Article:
Pima Couny's air quality index crossed over into the orange level today after flirting with it much of the morning. 

An orange reading signifies the air is unhealthy for sensitive groups such as asthmatics and others with heart or lung diseases, as well as seniors and the very young. To keep tabs on the AQI, bookmark this site.

Shortly after 11:30 a.m., the county Departrment of Environmental Quality issued an air pollution advisory because of the high readings. The culprit is particulates, uprooted by high winds from their natural homes in farms, mines, dirt roads, vacant lots and disturbed areas.

At 1 p.m. today at a monitor near Grant Road and First Avenue, the AQI registered 101 for large particulates and 89 for fine particles. At 2 p.m., the readings climbed to 103 for large particulates and 91 for the fine particulates. At 3 p.m. and 4 p.m, the readings were at 104 for large particles and 93 for fine particles.

At 101, the air crosses into the realm in which it's considered unhealthy for sensitive groups

Earlier readings today:

-- At 10 a.m., the AQI was at 95 for large particulates, also known as PM10 particles, and 84 for fine particulates, aka 2.5 particles.

-- At 11 a.m., the index had nudged upward to 97 of PM10s and 87 for PM2.5.

-- Noon, it hit 99 for PM10 and 89 for 2.5. 

Particulate matter is made of tiny specks of soot, dust, and aerosols that are suspended in the air.

The earlier readings were at the upper end of the moderate level on the AQI--which is colored yellow. A moderate reading means that people with heart and lung diseases should try to limit their outdoor exertion. 

When and if the air gets worse, the AQI readings turn red, then puple, then burgundy. Those colors represent gradually worsening pollution levels that in all cases are unhealthful for everyone.

On April 9 the air was rated burgundy, or hazardous, at a Green Valley monitoring site due once again to high PM 10 levels. That was the highest PM10 reading on on record in Pima County.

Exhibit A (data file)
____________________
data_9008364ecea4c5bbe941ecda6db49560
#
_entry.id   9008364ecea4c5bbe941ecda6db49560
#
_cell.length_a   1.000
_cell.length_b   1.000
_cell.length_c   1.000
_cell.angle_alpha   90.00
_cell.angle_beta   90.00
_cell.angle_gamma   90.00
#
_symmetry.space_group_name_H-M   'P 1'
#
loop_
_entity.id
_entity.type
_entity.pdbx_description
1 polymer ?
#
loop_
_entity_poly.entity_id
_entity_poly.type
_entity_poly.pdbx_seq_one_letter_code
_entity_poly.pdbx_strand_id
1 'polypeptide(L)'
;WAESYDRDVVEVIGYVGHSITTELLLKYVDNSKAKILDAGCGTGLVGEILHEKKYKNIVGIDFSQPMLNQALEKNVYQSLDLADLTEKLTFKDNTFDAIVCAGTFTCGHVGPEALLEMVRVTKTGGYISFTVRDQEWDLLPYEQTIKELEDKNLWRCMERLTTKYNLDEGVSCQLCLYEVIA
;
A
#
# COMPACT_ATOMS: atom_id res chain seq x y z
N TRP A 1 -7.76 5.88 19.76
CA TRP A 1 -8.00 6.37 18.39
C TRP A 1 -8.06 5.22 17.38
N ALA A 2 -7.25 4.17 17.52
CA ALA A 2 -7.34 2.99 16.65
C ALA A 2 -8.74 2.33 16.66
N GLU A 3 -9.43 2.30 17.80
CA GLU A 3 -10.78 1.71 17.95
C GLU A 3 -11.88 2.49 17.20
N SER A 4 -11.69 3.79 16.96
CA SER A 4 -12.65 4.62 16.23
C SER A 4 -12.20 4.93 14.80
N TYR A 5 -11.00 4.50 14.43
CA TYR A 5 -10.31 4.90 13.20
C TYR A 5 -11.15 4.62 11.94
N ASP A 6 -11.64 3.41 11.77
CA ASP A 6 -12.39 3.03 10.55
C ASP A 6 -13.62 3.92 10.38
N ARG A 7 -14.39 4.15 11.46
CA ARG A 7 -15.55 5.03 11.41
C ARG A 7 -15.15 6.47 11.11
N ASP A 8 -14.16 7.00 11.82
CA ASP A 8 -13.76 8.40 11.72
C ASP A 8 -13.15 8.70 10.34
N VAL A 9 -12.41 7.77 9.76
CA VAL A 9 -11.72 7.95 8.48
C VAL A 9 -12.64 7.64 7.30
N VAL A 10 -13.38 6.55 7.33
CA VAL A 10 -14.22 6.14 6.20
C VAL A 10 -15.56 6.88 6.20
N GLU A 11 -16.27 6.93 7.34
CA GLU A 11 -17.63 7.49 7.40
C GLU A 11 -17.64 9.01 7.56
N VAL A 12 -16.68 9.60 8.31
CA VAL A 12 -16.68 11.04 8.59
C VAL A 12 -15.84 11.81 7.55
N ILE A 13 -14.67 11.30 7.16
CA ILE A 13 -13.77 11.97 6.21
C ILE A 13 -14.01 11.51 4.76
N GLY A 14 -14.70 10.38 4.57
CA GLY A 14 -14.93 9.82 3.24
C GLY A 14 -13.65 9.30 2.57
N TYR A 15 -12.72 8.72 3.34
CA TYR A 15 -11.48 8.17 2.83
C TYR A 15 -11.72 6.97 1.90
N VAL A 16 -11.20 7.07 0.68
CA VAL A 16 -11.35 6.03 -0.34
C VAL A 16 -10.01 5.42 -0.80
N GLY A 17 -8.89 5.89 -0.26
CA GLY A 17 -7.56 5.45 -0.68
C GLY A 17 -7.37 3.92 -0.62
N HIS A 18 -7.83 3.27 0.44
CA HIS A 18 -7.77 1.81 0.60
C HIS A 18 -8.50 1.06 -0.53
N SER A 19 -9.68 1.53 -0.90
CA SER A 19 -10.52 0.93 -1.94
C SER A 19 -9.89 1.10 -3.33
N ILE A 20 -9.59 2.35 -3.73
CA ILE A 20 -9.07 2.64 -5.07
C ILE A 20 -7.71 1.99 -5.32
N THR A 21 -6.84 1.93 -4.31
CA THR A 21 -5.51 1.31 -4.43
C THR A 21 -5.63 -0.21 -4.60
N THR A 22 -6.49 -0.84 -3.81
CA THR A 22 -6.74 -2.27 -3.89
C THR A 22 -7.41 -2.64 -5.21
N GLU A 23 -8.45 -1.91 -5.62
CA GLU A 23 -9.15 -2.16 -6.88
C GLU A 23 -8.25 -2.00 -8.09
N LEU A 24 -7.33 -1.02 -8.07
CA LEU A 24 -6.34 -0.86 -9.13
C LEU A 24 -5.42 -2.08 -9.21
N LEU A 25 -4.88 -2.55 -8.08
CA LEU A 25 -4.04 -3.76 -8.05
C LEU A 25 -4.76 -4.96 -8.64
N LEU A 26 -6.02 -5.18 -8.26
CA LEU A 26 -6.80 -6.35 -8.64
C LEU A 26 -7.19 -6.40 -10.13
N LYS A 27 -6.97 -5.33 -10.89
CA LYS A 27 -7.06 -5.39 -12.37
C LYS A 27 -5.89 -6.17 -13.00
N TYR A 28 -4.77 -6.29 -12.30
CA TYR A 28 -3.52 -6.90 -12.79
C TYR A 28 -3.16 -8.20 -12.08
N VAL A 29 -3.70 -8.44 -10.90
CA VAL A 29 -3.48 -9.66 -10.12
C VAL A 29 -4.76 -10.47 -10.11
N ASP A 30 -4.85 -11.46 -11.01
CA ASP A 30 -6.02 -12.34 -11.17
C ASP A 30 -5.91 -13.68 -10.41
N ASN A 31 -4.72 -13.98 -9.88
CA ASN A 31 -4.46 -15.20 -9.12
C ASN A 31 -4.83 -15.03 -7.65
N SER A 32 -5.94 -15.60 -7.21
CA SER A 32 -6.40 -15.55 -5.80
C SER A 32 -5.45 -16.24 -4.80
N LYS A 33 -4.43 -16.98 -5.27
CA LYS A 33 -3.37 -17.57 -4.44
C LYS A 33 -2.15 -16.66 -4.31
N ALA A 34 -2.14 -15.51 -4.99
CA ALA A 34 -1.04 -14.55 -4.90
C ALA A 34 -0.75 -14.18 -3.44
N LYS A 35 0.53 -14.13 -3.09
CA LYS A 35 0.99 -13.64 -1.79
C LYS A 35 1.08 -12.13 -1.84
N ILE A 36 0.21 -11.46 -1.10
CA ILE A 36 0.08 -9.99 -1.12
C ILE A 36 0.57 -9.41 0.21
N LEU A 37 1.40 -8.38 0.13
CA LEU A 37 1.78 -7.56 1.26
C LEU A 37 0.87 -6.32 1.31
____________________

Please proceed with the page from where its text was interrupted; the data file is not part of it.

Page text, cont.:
When the air is rated hazardous, which had never happened before here, people are wise to stay indoors. But today, "at this point, we're not saying not to go outside. We're saying that when you are outside you should limit your exertion levels," said Beth Gorman, a DEQ program manager. "If people are supersensitive, they may want to restrict their exposure to outside air."

The winds were high today and yesterday evening, hitting 29 miles per hour at 10 a.m. today and dropping to 27 mph by noon near Houghton Road and I-10 on the far east side.

In separate readings -- the actual concentrations of PM 10s -- the levels peaked late Thursday night and early today. At about midnight, PM10s hit 304 micrograms per cubic meter, and dropped to 232 by 1 a.m. By 1 p.m., the level was 129.

The AQI index is rising even as the concentrations are dropping because the AQI reflects 24 hours worth of pollution readings, Gorman said. Every hour, as the AQI drops a low reading from yesterday, the index rises. It's now a race against time to see if the AQI will hit 101 before the particle levels drop enough to put us out of the danger zone.

If such readings stay above 150 over 24 hours, we've exceeded the EPA particulate standard, but that didn't happen Thursday. It won't be known if it happened today until all hourly totals are averaged -- after midnight.